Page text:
- Is the role unique? If there are other roles with similar user sets or that describe similar access, you may want to collapse them into a single role definition. Could the role be expanded? Look for users who could be added to the role, and consider whether there is new common access that should be added when numerous members of the same role have new entitlements showing up that weren't originally included in the role.
- How many out-of-role entitlements does your model yield? While trying to eliminate them altogether usually leads to excessive role proliferation, too many out-of-role entitlements create unnecessary work. Look for a healthy balance. You may also want to consider the use of “sub-roles”– role variations by geographic location or functional area – when trying to minimize both the number of roles and out-of-role entitlements your system will include. Like roles, sub-roles can be programmed into the access request infrastructure so, for example, bank managers in Cincinnati and San Francisco may see “Teller” with slight regional differences.
There is no equation that will calculate what's right for your enterprise.
Judging which role-set is best requires the right metrics combined with common sense input from the business and IT managers who will be using the system.
5. Repeat as necessary with revised role definitions. Role modeling is an iterative process. Even if the results of your initial models are not ideal, you will be learning with each round what works and what does not. Although there may be some disagreements between various stakeholder groups over what constitutes the best set of role definitions, these can usually be worked out quickly and easily. But you should have a process for engineering roles whereby they can be fine tuned by combining or adjusting them based on different factors such as; the number of members within a given role, the number of entitlements that are out-of-role, the inherent risk level of the role and simplification of administrative complexity of roles.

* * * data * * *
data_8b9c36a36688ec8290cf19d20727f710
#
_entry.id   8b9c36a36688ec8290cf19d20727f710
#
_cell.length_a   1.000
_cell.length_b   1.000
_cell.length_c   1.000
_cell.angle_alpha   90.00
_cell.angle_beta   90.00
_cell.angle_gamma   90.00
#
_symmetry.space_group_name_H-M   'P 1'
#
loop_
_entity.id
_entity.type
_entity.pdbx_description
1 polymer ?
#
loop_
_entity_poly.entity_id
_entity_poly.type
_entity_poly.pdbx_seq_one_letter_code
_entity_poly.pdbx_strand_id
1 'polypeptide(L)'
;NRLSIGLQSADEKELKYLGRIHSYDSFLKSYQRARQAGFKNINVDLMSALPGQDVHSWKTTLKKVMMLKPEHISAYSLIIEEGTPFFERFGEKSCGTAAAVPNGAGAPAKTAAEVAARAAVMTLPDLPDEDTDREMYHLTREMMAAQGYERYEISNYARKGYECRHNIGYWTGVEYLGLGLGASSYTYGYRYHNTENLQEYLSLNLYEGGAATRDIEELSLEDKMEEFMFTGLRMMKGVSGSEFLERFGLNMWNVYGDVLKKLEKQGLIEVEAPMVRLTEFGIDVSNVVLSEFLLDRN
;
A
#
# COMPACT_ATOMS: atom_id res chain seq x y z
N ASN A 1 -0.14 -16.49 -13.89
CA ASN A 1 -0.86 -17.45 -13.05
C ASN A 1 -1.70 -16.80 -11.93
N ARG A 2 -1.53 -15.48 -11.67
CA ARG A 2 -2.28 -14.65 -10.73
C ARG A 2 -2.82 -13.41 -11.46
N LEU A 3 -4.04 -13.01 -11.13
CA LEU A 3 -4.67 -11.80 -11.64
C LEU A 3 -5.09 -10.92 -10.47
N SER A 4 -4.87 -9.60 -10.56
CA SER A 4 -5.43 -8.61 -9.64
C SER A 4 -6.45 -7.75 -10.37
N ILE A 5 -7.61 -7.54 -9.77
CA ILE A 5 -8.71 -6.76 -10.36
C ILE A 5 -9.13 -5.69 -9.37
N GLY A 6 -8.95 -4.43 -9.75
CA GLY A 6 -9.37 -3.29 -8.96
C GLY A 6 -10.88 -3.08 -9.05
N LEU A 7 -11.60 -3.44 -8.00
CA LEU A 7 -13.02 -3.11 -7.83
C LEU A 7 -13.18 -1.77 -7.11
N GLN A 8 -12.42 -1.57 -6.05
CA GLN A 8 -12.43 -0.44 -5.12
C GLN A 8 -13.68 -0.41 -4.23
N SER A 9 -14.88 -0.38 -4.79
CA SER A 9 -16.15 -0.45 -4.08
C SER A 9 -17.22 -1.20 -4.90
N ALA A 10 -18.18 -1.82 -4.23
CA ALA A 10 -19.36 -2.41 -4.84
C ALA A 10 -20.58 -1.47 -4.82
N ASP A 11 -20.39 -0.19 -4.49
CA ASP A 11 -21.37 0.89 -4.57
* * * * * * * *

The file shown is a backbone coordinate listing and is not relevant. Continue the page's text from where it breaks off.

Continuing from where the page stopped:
6. Establish ownership. By transforming a technical view of access into a business view through the language of business roles, responsibility and accountability for maintaining as well as certifying roles can now be moved out of the IT security organization and driven into the business. Having business units maintain their own business roles is appropriate since business managers within each business area best understand what access is required for a particular job function or business process and how changes within the business area should be reflected in changes to the role model or role structure.
7. Continuously manage roles over their lifecycle. It is essential to understand that role management is not a project with a beginning and an end, but a continuing process. There will be frequent changes in the organization, the technology it employs, and the general business climate in which it operates, and the language of roles and the role definitions themselves must change along with these variables to ensure that roles reflect the current reality at any given time.
Roles can follow a variety of lifecycle paths: some live longer than others, most change over time in ways that require regular updates, and new roles will be needed over time as well. Your enterprise should review its role-set on a regular basis and update it as needed.
A metrics-driven approach can prove to be very useful in role lifecycle management. Using key performance metrics to track the effectiveness of a role provides the understanding of where change is occurring and alerts role owners and IT to determine if a role needs to modified, combined with another role or retired. Measuring role quality provides the decision support that keeps roles working effectively.
8. Keep it simple. Real-world attempts to implement roles-based systems have shown that unless roles fit into a context that ties together existing entitlements, company policies, regulatory requirements, and current business process realities, they simply don't work. Without this context, the result is a system that can't keep pace with changing business-user requirements, and that can leave the organization open to unacceptably high levels of risk.
By keeping your roles initiative within the scope of the steps outlined above, you will maximize your chances of developing a role-set that lowers your organization's user access-related risk level, gains wide acceptance throughout the enterprise, and reduces the burden on the IT security organization.
Deepak Taneja is the founder, president and CTO of Aveksa Inc. (www.aveksa.com), the market-leading provider of enterprise access governance solutions. Previously, he was CTO and VP of engineering at Netegrity, where he was instrumental in establishing the company as a market leader in Identity and Access Management prior to its acquisition by CA.